I think we can agree, that terrain is the second most important (physical, because, You know, the rules...) thing in tabletop games (very closely after the miniatures, and far before banners). Until now, all my terrain was only shown in the background of the photos (except the part 1 and part 2 of the modular wooden fort), but now I'm planning to write some posts about terrain. One obvious choice is making it in chronological order, so lets start with a very versatile terrain pieces: modular ruins.
Such ruins can be used as ruins, which is pretty obvious, but not just like that. If I need to represent a bigger building on the board, I just use these as the layout of it. If I need a smaller dungeon, or a cave, I use them as the sidewalls. So they are really very universal, and so maybe the most important terrain pieces. I made 3 pieces from 4 types of them: long wall, short wall, inner corner, outer corner (+ a tower and a giant statue, but I will detail them later). The exact size is not that important, but if You want to use them combined (for a larger building), it helps, if the lengths are multiplications of each other. For example my long walls are twice as long, as the short ones, and the short once are (half as long es the long ones, hehe…) as long as one inner or outer side of the inner or outer corner piece. The heights are made so, that some parts can be used as heavy cover (a general rule for that is more or less to cover more then a half of a miniature), some as full sight blockers. I left out light covers (generally somewhere between 0 and 50% coverage), because that can be made with gaps between two parts too. I don’t want to give a detailed description of the production process, I basically followed the great video from Black Magic Craft Jeremy. Here are the results:
I also made a bronze statue from a toy lion (such toys are perfect for making statues, because they don’t need that sharp detailing, that miniatures would need). Here I made a big base from a single piece of XPS foam and draw the lines on it with a dull pen (it would have been better to draw it with a thin marker, then make a shallow cut with a knife and then draw it again with a dull pen, to evade those ugly, ragged edges). Then I cut, textured (the good old tinfoil-ball method) and weathered (just broke away some parts) some tiles for the top and the stairs (which is again a single piece of XPS). Then I simply glued on the lion, and painted it. The painting of the stone parts is the same as by the ruins, and for the bronze statue, I again followed Jeremys tutorial. At the and I added a lot of different plants (as by the ruins), including a big creeper (which is made from kitting-string, maple seeds, tons of patience and flavoured with some swearing…):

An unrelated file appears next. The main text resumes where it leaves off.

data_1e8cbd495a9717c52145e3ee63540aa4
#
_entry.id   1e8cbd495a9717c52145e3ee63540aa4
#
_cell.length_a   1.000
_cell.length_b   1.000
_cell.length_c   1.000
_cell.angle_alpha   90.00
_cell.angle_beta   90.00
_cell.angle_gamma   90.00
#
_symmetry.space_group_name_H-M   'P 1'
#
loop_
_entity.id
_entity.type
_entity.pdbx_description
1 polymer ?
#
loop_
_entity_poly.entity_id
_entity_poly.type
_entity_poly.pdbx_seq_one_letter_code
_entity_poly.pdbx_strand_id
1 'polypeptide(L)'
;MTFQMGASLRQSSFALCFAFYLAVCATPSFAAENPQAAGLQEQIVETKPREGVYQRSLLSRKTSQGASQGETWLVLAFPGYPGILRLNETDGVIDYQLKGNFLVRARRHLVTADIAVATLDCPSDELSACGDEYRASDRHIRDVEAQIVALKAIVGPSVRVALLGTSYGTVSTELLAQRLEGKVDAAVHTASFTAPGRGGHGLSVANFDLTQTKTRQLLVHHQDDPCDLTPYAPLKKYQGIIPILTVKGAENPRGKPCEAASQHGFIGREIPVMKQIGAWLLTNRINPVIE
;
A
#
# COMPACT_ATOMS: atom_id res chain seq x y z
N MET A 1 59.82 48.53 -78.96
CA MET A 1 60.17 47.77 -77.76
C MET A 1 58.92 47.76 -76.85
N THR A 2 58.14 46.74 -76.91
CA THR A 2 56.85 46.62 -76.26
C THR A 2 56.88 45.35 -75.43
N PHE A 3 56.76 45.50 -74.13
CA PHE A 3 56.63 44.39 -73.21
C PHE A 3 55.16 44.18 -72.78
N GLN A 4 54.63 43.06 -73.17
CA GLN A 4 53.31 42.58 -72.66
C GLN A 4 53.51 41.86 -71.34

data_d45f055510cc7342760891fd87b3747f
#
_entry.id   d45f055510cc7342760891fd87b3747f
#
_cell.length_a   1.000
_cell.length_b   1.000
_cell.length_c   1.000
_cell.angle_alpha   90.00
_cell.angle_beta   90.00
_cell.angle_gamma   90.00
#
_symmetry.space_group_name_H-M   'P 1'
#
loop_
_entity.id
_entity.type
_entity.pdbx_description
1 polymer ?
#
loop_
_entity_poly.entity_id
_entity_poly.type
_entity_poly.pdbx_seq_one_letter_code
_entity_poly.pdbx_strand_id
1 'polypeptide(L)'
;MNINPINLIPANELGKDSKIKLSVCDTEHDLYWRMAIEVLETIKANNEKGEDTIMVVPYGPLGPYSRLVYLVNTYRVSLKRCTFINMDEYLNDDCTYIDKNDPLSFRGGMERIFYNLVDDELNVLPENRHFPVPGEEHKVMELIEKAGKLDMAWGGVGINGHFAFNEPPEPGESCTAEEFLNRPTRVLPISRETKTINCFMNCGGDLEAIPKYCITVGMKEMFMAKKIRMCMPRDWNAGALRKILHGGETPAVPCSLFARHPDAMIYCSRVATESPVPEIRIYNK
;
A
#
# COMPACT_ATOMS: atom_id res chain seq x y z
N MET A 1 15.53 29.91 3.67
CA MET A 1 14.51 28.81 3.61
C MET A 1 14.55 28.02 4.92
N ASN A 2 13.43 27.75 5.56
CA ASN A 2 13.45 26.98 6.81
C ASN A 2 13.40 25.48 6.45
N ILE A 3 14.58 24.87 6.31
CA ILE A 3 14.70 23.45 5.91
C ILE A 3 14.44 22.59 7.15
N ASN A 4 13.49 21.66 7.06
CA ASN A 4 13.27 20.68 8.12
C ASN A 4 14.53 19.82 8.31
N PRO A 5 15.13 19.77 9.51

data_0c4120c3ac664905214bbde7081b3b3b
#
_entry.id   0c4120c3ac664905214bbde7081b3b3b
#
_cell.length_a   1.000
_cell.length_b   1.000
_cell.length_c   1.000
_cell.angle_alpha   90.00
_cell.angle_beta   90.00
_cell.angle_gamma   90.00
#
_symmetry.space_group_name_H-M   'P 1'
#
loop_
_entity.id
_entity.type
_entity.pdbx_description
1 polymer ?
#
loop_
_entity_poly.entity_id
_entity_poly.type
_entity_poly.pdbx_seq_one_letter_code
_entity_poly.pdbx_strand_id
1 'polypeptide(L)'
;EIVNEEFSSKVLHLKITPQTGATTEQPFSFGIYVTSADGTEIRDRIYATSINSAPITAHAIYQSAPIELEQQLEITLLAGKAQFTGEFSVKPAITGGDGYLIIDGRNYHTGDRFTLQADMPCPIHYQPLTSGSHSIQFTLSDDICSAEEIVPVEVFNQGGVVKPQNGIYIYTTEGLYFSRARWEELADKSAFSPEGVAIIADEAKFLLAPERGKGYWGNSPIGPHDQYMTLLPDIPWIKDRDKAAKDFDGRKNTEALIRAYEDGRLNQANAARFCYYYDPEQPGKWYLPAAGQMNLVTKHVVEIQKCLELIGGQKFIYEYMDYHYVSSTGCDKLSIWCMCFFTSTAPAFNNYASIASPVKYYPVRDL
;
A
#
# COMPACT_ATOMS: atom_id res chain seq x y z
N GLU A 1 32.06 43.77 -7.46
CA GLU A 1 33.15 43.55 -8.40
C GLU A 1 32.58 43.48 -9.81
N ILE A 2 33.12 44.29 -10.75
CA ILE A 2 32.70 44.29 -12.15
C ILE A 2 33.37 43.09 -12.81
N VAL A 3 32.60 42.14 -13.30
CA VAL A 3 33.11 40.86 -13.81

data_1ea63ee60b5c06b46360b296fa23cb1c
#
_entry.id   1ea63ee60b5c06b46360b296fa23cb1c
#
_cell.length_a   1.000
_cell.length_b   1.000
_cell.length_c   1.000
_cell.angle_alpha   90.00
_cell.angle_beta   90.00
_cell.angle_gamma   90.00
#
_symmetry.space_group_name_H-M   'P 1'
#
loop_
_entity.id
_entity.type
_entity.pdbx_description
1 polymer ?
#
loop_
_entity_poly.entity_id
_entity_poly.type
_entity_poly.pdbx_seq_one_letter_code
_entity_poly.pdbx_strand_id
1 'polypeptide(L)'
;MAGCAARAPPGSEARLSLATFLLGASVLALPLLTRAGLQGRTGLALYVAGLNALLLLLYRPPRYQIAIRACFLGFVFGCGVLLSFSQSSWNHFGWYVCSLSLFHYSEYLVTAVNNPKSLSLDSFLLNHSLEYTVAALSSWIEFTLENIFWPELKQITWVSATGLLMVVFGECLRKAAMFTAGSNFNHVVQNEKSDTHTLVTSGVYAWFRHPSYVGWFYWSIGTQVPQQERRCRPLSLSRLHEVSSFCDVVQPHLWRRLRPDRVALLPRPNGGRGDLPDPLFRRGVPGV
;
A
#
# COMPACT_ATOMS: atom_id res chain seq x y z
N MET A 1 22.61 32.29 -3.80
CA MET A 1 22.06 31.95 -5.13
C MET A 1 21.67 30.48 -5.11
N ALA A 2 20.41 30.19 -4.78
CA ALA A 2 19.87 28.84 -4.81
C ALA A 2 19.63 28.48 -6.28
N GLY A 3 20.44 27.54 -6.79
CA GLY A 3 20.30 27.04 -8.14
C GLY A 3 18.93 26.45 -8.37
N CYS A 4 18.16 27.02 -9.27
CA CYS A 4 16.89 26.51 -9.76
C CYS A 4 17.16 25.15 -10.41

The last part of my ruins is a tower. And its not only a tower, it’s a modifiable tower! The first floor is mad of the same bricks, as the ruins, and the same tiles as the statue, with a doorway, made of special bricks. The trick comes at the second floor, which is detachable, and can be placed in any orientation. How I made it? I wont tell, but not because I’m that evil, but because what I made is simply a bad design… If I would make it again, I would just cut the top of the firs floor, ad the bottom of the second floor straight. Anyway, there is another little detail, the stairway, which is made of a small, round wood-beam (I used beech, but please be smarter than I, and use balsa instead) and popsicle-sticks, and can be mounted in any orientation to fit the second floor. Afterwards I wouldn’t say that this option is absolutely necessary, but it’s nice to have. Painting, again as by the ruins (wooden parts: brown base, black wash, grey drybrush), and added a lot of plants for a really ancient and abandoned look (my favorite detail is the little tree on the top, with the roots growing trough the wall):
That’s all for now, next time: something else!